We’ve mentioned in the past that we oppose fans doing the wave at sporting events, on account of it being a stupid thing to do at sporting events. We sort of figure everyone agrees with us on this point, because how could you not? Only here’s the thing: You keep seeing the wave at sporting events. Thousands of people pay money to watch superior athletes at the height of their craft, then spontaneously and simultaneously decide to play their own dumb game instead. We really don’t get it.
This is a particularly desperate time in the battle against the wave, because Major League Baseball has accepted a sponsorship from Lipton Tea to officially brand the “Lipton Rally Wave” and have teams encourage fans to participate. (Marc Hanson of the Pepsi Lipton Partnership said, “We thought about the fan experience and we looked at the wave and kind of considered it that quintessential time when every fan connects in a shared way.” Funny, we thought fans connected during actual meaningful moments in the game.)
So here’s why we do not like the wave:
It’s insulting to your team.
Growing up, I used to attend Villanova University basketball games. I loved when the visiting team was introduced, fans in the student section would hold up newspapers and pretend to read them to feign disinterest. (This is back when newspapers were a thing.)
The opposite of love is not hate, it’s ambivalence. There’s no better way to say to the home team, “Actually, never mind, we really don’t care that much,” than to collectively ignore them and participate in your own unrelated activity while they’re on the field. Doing the wave is basically the same as holding up newspapers, except instead of feigning disinterest, wavers are expressing genuine disinterest.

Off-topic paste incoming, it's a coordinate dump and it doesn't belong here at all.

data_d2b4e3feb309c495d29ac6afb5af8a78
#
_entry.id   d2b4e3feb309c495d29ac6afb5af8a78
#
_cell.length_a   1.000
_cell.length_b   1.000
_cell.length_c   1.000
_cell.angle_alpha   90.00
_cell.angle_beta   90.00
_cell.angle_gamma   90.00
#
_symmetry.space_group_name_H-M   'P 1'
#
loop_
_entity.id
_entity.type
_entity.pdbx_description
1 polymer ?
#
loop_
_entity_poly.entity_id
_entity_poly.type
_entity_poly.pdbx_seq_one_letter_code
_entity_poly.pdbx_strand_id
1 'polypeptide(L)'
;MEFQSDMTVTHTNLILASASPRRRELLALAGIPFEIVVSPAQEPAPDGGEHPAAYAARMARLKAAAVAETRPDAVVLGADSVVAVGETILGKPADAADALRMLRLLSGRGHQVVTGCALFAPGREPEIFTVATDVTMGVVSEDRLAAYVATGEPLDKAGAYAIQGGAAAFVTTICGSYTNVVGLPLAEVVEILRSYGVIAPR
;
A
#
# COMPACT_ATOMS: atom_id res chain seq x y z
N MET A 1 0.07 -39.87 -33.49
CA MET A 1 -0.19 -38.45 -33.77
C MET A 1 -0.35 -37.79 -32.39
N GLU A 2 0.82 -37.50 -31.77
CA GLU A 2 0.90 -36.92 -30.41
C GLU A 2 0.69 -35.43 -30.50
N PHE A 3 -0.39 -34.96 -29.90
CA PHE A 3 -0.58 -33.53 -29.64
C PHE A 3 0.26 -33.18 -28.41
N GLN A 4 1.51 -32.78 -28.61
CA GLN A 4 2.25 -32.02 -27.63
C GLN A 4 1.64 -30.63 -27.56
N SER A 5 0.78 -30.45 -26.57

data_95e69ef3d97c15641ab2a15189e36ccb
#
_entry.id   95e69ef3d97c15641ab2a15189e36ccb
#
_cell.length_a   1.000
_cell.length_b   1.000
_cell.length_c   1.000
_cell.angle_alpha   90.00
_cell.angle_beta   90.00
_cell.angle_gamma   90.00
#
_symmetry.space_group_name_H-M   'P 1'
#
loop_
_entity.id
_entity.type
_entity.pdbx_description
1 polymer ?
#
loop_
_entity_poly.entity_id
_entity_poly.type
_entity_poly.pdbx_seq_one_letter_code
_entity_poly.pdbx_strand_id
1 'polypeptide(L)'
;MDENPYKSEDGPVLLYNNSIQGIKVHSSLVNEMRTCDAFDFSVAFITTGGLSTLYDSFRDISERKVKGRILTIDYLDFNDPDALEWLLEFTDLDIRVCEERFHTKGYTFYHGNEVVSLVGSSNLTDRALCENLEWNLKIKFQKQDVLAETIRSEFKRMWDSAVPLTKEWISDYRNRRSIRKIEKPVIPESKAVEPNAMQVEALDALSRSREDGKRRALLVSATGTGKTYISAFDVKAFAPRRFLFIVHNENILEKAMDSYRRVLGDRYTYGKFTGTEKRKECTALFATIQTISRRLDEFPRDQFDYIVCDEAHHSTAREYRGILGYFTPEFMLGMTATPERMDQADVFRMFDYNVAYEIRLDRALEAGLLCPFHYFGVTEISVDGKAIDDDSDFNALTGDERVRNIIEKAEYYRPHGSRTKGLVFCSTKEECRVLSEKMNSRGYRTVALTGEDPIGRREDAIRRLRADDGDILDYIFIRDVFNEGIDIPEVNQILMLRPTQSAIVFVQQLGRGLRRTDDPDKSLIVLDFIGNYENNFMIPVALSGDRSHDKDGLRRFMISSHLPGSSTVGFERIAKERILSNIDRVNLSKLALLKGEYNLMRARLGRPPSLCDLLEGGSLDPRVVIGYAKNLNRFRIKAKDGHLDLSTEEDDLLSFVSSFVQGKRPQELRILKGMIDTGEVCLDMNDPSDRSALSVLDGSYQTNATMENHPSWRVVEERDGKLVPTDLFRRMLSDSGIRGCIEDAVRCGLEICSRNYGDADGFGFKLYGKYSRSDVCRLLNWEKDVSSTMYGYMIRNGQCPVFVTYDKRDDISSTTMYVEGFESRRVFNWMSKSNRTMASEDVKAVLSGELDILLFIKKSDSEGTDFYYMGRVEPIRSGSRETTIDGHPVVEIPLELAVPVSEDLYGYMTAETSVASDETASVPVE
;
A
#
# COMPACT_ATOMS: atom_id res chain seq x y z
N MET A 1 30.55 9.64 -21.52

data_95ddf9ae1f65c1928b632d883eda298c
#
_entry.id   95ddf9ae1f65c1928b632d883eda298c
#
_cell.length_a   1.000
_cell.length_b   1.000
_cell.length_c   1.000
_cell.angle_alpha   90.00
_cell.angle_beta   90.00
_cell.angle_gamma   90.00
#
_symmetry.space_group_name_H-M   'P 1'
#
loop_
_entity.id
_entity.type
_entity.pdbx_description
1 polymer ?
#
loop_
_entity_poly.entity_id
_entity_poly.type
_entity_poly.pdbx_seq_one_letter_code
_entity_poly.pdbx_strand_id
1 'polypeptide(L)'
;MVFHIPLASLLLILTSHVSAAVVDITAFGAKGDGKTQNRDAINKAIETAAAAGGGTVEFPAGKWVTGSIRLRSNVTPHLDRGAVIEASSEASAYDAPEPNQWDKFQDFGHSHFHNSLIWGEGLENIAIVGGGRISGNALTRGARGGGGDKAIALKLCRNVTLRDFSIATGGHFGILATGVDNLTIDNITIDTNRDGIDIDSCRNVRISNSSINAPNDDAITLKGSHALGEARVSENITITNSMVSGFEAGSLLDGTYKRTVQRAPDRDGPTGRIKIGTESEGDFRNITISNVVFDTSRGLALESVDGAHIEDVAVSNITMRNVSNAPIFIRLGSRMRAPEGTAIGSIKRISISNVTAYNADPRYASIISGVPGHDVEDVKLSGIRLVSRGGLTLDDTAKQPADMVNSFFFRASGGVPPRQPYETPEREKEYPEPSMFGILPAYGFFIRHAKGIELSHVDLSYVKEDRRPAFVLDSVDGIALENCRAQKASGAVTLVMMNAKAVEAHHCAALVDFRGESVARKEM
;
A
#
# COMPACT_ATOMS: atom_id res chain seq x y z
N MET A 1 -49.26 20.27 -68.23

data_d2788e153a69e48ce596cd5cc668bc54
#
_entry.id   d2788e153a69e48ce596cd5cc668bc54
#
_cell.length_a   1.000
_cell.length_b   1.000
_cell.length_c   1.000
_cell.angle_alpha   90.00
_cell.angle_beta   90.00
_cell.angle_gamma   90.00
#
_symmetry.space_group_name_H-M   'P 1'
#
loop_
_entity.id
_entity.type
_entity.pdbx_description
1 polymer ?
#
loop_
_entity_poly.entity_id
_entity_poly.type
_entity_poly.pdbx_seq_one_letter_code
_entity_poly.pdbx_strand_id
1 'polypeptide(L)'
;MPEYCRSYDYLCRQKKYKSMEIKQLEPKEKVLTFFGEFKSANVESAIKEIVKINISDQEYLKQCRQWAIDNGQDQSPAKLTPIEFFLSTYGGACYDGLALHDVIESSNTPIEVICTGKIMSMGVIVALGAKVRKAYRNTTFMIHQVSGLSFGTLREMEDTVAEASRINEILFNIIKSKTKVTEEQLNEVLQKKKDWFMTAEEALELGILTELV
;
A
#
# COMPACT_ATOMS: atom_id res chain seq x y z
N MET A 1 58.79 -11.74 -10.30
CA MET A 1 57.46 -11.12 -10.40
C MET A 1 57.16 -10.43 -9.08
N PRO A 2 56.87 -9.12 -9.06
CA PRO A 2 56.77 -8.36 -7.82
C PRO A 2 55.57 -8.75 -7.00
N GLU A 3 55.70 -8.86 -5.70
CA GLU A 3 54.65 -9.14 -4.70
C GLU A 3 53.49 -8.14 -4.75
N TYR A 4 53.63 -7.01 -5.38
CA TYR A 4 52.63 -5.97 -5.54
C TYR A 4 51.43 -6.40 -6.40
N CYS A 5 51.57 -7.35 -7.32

It’s insulting to the game.
Seriously, why are you at the game? Fireworks? Bobbleheads? Got lost on the way to the cookie exchange? Yankees fans used to chant “Take the wave to Shea” as a shot at how much better fans they were than Mets fans. (This was before Shea Stadium was demolished, single handedly wiping out half of Queens’ rat population, and before the new Yankee Stadium priced all of the legitimate Yankee fans out of attending games in person—now you see the wave at Yankees games all the time.)
Real fans who are passionate and knowledgeable about their favorite sports don’t need to invent ways to entertain themselves while they’re at a game.
It’s insulting to the fans around you.
I was at a Rockies game recently when a woman in my section (who I’m fairly certain was there only for the post-game “Faith Day” concert) tried to start the wave in eighth inning of a one-run game. My wife was afraid that I was going to get into a fight when I started yelling at the lady to actually watch the game, but I think I could have taken her. If the wave gets started, even if you choose not to participate (or in the case of my children, are ordered not to participate), it’s still distracting. It’s not just distracting for the brief moment when fans stand in front of you and actually block your view, but also while it makes its way around the stadium.
NPR commentator Frank DeFord once said this about the wave: “It’s not fun any more, but it’s mandatory to go along if some unoriginal idiot starts it up. Otherwise, you’re not a good sport. Please.” If you’re bored with the game, bring an iPod or something to entertain yourself. Don’t inflict your boredom on the fans around you who are trying to watch the game.
So, seriously, don’t be an unoriginal idiot. Leave the wave at home.
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